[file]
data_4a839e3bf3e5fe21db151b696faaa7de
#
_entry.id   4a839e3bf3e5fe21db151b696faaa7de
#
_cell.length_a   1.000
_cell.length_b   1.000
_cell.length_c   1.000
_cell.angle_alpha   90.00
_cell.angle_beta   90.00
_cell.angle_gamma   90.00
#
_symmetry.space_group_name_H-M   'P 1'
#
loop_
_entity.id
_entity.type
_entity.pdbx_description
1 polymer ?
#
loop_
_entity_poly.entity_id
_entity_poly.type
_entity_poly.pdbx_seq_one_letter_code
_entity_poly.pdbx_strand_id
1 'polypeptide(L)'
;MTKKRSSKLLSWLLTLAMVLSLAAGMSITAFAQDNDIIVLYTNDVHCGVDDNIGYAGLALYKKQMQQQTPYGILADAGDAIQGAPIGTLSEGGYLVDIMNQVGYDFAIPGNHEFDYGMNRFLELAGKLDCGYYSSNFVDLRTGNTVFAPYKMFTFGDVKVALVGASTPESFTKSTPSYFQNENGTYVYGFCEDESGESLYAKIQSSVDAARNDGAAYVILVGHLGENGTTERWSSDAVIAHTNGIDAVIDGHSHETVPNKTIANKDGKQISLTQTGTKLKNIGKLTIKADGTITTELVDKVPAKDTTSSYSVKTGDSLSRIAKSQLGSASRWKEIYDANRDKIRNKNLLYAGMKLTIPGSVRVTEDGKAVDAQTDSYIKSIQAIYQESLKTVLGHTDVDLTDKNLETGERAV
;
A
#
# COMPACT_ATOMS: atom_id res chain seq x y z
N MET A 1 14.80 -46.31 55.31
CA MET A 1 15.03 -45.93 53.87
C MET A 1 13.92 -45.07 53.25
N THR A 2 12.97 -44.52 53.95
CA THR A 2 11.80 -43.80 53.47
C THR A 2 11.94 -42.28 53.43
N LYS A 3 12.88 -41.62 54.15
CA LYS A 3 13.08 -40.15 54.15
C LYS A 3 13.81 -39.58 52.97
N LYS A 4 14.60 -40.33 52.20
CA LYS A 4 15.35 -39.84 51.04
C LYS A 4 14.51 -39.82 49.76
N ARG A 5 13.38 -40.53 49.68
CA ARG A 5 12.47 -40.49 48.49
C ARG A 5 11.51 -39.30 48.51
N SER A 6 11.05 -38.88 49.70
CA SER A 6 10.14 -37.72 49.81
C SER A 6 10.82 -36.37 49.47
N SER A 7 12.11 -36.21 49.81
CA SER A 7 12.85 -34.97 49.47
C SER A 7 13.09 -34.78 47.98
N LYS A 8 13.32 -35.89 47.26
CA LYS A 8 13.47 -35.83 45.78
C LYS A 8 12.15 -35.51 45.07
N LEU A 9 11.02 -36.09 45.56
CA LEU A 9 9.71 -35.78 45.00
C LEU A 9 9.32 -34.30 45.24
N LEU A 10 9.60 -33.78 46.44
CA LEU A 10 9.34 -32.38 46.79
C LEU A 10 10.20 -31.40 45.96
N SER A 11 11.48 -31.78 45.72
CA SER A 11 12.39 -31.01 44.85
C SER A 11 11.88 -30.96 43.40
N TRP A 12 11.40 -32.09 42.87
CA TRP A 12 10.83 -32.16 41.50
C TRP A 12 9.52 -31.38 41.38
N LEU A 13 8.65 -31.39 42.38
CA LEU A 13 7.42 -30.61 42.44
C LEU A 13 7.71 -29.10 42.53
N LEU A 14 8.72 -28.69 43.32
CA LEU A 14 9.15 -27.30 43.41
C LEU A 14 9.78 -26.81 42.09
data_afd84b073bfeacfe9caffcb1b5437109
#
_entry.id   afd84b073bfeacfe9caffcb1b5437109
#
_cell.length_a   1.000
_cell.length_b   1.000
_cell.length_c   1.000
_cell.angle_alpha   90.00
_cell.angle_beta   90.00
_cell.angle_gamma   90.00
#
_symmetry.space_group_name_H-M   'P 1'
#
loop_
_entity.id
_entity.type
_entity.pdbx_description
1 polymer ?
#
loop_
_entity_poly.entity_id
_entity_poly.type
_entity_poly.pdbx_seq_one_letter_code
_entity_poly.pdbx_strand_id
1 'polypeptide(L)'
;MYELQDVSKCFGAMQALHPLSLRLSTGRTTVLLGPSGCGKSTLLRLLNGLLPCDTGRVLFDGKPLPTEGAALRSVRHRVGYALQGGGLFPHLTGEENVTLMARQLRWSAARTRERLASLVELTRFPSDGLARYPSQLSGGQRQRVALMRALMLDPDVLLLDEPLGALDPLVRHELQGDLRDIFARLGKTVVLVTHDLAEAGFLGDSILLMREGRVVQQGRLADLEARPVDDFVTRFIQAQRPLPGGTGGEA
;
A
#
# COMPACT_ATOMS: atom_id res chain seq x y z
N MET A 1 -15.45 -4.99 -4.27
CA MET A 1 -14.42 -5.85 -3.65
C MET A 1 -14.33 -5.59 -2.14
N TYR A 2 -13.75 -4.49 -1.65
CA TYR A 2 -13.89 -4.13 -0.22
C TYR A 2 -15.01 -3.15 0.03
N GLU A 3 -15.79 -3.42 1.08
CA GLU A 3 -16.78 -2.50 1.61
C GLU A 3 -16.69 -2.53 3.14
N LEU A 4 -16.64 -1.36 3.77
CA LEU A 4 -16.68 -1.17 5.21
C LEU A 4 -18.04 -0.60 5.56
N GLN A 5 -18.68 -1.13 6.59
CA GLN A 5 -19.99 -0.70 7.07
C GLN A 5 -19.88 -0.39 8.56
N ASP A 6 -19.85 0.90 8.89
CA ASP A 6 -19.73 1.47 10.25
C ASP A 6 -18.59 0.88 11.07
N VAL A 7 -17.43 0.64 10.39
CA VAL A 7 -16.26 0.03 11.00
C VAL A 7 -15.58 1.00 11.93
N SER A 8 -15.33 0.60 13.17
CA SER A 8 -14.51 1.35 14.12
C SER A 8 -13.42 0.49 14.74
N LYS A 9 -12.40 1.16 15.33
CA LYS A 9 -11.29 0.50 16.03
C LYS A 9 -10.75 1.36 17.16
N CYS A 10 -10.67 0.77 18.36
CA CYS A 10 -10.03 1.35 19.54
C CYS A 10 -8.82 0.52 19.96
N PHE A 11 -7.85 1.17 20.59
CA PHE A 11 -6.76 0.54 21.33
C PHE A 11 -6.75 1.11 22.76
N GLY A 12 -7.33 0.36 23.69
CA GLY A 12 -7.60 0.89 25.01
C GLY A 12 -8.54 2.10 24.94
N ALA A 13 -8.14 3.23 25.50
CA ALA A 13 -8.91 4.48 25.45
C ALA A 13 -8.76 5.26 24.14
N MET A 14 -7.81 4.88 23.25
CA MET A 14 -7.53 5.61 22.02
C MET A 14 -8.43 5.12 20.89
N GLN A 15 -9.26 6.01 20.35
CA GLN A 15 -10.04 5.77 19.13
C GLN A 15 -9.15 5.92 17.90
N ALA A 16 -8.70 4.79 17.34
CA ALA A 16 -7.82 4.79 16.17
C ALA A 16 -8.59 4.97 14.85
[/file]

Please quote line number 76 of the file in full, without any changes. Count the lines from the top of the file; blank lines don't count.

#